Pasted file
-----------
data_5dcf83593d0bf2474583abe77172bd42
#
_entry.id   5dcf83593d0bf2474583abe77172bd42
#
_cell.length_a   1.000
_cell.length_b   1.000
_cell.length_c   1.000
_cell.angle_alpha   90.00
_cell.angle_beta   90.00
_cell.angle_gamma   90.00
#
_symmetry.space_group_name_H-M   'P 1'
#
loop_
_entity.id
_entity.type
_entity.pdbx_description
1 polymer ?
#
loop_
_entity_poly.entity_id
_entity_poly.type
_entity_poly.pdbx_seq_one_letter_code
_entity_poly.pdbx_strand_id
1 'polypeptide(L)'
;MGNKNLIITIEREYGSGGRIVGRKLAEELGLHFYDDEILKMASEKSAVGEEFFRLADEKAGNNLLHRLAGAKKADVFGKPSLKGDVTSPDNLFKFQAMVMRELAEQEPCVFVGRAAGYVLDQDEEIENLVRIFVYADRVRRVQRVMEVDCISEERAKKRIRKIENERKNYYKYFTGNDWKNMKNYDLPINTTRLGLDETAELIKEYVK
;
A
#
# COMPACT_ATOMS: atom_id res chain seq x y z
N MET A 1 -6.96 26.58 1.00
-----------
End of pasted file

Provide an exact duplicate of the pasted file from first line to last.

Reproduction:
data_5dcf83593d0bf2474583abe77172bd42
#
_entry.id   5dcf83593d0bf2474583abe77172bd42
#
_cell.length_a   1.000
_cell.length_b   1.000
_cell.length_c   1.000
_cell.angle_alpha   90.00
_cell.angle_beta   90.00
_cell.angle_gamma   90.00
#
_symmetry.space_group_name_H-M   'P 1'
#
loop_
_entity.id
_entity.type
_entity.pdbx_description
1 polymer ?
#
loop_
_entity_poly.entity_id
_entity_poly.type
_entity_poly.pdbx_seq_one_letter_code
_entity_poly.pdbx_strand_id
1 'polypeptide(L)'
;MGNKNLIITIEREYGSGGRIVGRKLAEELGLHFYDDEILKMASEKSAVGEEFFRLADEKAGNNLLHRLAGAKKADVFGKPSLKGDVTSPDNLFKFQAMVMRELAEQEPCVFVGRAAGYVLDQDEEIENLVRIFVYADRVRRVQRVMEVDCISEERAKKRIRKIENERKNYYKYFTGNDWKNMKNYDLPINTTRLGLDETAELIKEYVK
;
A
#
# COMPACT_ATOMS: atom_id res chain seq x y z
N MET A 1 -6.96 26.58 1.00